And now let’s take a look at what you need to know before you take this leap of faith:
CAMERA – The camera is going to be your tool, and plenty of them have been made in the last 100 years. The camera choices are vast with all conceivable feature sets available – all you have to do is choose what’s best for you. There are a myriad of brands, lenses, and camera types are sold worldwide at flea markets, second hand shops, thrift stores, and of course eBay! I remember I got my first SLR on eBay for 25€ – an SLR made for naturalists in the USSR – the “ZENIT 122”, and that is the moment when became an analog addict. You can find obsolete systems at absurdly cheap prices out there. Lenses which use to be a couple of months’ worth of pay are now selling for a couple of hours of it as they no longer work with digital. One more reason to become Robert Capa, or at least use the same equipment as he did for a way more affordable price. The 35mm SLR cameras are the kind of yester-years top-of-the-line equipment used by professional photographers to deliver the images that donned the covers of HQ. These cameras were innovative when they were first released because they allowed the photography to capture the vividness exactly of what was seen through the lens when framing a shot. For a digital camera to capture an equivalent image it would have to be one with a full-frame sensor, and you would have to dole out more than 2000€.
Another interesting twist in the analog photography realm is the so-called Lomography – Steampunk inspired new old analog. The camera designs that Lomography re-engineers came mostly from the former USSR but are now made anew in plastic resistant frames. You can play and discover knowing that you have professional support behind you. Diana, Fisheye or Holga, are just a few of the designs that are part of a huge collection of cameras that you can get all at an affordable price. These are easy to use and skip past all those complex settings of SLR’s. These Lomography cameras have but a few settings, and get down to the fun of “point-and-shoot” part of taking pictures. The images captured by these cameras usually have a soft focus and other artifacts that give the final product an artsy flair.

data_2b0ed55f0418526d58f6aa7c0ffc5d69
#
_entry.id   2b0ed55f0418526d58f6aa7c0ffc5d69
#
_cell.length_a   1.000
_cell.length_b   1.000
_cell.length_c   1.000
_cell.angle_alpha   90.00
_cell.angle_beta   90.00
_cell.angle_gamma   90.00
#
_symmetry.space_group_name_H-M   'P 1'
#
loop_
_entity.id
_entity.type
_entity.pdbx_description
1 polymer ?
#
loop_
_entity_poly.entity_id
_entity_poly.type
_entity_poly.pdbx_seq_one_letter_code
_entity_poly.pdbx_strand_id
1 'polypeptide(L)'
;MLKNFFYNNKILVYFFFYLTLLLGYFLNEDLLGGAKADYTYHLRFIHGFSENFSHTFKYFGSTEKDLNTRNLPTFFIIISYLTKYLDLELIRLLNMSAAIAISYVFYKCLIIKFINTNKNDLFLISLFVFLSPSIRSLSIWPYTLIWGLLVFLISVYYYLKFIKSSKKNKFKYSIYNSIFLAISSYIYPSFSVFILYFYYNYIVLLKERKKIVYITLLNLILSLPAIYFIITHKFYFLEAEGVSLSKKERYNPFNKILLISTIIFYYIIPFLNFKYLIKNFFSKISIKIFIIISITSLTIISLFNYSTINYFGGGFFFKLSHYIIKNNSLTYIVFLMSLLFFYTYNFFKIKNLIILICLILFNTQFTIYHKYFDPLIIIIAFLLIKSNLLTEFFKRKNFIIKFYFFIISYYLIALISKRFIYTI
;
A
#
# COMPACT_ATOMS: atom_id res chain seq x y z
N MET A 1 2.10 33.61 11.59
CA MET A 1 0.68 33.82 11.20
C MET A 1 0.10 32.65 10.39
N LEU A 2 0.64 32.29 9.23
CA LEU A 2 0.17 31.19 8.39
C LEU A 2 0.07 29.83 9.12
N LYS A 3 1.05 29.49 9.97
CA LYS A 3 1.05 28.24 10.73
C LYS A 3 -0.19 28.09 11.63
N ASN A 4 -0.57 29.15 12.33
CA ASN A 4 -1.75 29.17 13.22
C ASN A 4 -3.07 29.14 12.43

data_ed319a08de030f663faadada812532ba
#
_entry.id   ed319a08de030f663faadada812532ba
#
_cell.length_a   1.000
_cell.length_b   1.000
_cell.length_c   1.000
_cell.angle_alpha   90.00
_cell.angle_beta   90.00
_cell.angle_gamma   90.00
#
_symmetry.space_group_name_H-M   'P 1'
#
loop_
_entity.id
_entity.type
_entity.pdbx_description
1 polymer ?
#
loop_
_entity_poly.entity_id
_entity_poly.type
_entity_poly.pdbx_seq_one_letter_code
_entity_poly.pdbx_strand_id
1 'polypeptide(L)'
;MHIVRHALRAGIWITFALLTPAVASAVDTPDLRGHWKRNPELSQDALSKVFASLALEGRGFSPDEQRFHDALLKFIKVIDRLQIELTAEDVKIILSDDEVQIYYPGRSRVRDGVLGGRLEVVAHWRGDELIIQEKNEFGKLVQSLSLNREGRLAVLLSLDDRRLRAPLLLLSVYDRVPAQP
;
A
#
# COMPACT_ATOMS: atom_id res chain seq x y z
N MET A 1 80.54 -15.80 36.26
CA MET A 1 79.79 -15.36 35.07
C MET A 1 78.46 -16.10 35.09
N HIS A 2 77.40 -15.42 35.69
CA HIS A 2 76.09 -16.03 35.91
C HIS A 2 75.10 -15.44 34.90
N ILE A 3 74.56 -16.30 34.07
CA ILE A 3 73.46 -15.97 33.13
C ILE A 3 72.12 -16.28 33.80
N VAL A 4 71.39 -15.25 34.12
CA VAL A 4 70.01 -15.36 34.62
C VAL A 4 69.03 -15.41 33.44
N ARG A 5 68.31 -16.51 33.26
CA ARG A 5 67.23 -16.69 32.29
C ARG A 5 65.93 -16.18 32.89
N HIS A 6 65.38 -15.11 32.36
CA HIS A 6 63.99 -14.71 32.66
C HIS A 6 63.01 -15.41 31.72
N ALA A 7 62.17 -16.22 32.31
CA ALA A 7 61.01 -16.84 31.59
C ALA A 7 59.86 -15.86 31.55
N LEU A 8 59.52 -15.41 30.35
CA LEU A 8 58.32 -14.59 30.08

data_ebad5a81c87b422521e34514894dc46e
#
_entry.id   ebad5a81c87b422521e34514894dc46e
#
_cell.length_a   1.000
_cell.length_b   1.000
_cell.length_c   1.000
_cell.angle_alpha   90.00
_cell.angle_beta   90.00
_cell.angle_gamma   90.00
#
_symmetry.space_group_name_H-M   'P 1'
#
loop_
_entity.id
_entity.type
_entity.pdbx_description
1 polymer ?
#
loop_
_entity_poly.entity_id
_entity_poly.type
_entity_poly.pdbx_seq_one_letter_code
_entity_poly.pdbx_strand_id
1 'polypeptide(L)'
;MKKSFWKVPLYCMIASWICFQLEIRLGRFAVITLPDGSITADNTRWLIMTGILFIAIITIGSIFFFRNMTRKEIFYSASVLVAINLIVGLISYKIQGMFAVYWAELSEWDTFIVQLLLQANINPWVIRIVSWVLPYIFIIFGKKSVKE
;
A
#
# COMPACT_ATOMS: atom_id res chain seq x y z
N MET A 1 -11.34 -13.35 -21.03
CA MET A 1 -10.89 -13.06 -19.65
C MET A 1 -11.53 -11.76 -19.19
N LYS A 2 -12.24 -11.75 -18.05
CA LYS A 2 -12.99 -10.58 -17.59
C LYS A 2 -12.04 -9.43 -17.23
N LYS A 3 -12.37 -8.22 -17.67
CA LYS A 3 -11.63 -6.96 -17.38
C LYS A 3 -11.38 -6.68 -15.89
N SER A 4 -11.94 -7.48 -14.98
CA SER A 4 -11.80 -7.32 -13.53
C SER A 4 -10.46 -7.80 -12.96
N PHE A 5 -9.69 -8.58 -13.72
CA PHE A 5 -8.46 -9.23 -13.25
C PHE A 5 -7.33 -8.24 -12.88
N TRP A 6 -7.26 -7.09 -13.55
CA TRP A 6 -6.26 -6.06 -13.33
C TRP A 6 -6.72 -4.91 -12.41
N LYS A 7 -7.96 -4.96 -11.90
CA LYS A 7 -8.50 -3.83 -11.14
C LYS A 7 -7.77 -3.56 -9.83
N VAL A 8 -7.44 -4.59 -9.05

The 35mm “point-and-shoot” cameras are easy to use and a good option to jump into film, but doesn’t mean that you can’t shoot with an SLR camera. As mentioned before, I myself started with one and it isn’t as complicated as I always thought. Reading a bit, maybe a manual online, and getting to know the names of the parts and what each one of them does is all it takes. Once this is done you just have to use a couple of films and try different settings to learn, after the third roll of film you will see that it wasn’t as hard as you thought.
SHOOTING – You will gain great confidence when shooting with analog cameras as you will be forced to trust in yourself when you take pictures. You won’t see what they actually look like until you develop them, so you’ll need to be patient. Even if it takes you a couple of rolls of film until you get the results you want it will definitely be a cheap price to pay in order to better understand photography, and you’ll take better shots than any old bloc shooting with an expensive digital camera without fully understanding what’s happening. Learn the basics, trial and error is the best, and above all have fun while you do it! You can play with analog film, mess around with double exposures, shutter times, light aperture. It’s all up to you, you make the rules. Teaching yourself to follow certain habits can be fun, for example shooting the same scene at different of times of day, shooting at the same time of day but a month’s time apart, or saving the first and last picture of the film for a self-portrait – Why not the whole roll for portraits? The options are endless; so, if you think of a cool ways to keep up the fun factor throughout the learning process it’ll help both your shooting skills and the overall enjoyment of it all.